When I was in my teens and early twenties, I played a fair amount of live music. It wasn’t anything wildly successful. For the most part, I’d play coffee shops or bars to a couple dozen in attendance. I did play a few larger shows in front of a couple hundred, and it was a pretty unique experience. For anyone who’s ever been in a band, there are some universal experiences: weird promoters, bafflingly dirty green rooms, and near disasters on stage. For those who’ve lived it, there’s a strong sense of commiseration. When talking to those who haven’t, there’s always some fun anecdotes to share.
Throwing Horns is a game where you play as a metal band of actual demons touring through hell. Probably my favorite all time elevator pitch for a TTRPG ever. While being a demon or living in hell might not be the most immediately identifiable experiences, playing music is. The fun came from marrying the mundane occurrences every band encounters with an over-the-top high-concept. It’s like mixing vanilla and chocolate: the relatable paired with the fantastic.
If you ever worked at a restaurant, use your lived experience on the next fantasy tavern the party stumbles into. Create an NPC who acts how you would have acted if you were waiting their table. If you had a weird teacher in high school, make the dean of magic at the local wizard’s college a thinly veiled version of them. If you want to add more realism to your game, just steal from real life.
Hesitation at the Gate
It feels kinda silly to type this, as it feels fairly obvious looking back, but just because you’re really interested and engaged in a topic doesn’t mean others automatically are. I love occult stuff. I love reading about Alestair Crowley, renaissance alchemists, and ancient mystics. I love the symbolism of magic and instantly perk up whenever people start discussing it. Because of this, I was super excited to play Hesitation at the Gate. It’s a game steeped in esoteric lore and hermetic magic.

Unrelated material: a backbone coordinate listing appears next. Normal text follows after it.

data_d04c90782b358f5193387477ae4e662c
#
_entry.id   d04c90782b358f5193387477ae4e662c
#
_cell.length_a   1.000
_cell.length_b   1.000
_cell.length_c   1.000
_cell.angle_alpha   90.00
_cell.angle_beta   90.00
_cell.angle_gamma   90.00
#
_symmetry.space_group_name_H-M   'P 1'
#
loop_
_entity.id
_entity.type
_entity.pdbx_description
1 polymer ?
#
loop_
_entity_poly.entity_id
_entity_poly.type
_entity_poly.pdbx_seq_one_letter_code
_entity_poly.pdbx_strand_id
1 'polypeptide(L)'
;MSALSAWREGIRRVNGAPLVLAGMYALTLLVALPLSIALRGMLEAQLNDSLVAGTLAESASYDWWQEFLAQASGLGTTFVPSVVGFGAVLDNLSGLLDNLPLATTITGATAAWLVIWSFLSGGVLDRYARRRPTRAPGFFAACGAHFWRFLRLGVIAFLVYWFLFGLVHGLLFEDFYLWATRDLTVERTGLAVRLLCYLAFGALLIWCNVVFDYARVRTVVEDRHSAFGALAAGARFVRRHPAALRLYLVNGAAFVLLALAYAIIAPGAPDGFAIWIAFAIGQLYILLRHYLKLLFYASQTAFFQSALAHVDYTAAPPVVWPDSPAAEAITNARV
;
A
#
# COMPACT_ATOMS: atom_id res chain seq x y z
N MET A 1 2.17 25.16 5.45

While those themes alone are enough to get me extremely invested right off the bat, not everyone will be captured so easily. Paradoxically, there can be a tendency to undersell the things you are most interested in. From your perspective, it’s axiomatic how engaging the subject matter is. With Hesitation at the Gate, I left too much of the heavy lifting to the setting and system. You need to give players a reason to care about the lore and mythos of the gameworld.
World of Wyldervir
I don’t know if this is true for everyone, but deep down inside I want to outsmart the game. In JRPGs, this makes me check every barrel, trash can, or dresser in every random house in every village hoping to find an extra potion or a few extra coins. In TTRPGs, this usually manifests as my characters being overly suspicious of unlocked doors, using a quarterstaff to press down on every single floor tile, and suspecting every magic item to be cursed. I try my best to stifle these urges in most games for the sake of everyone else at the table, but it still comes through sometimes.
More so than other systems, Wyldervir’s de-emphasis on combat and conflict puts a warry adventurer at a distinct disadvantage. Being overly cautious can hamper your ability to enjoy the act of exploration itself.
I suppose the takeaway here is two-fold: don’t try so hard to outthink a game that you stop enjoying it, and flow with what the system does best.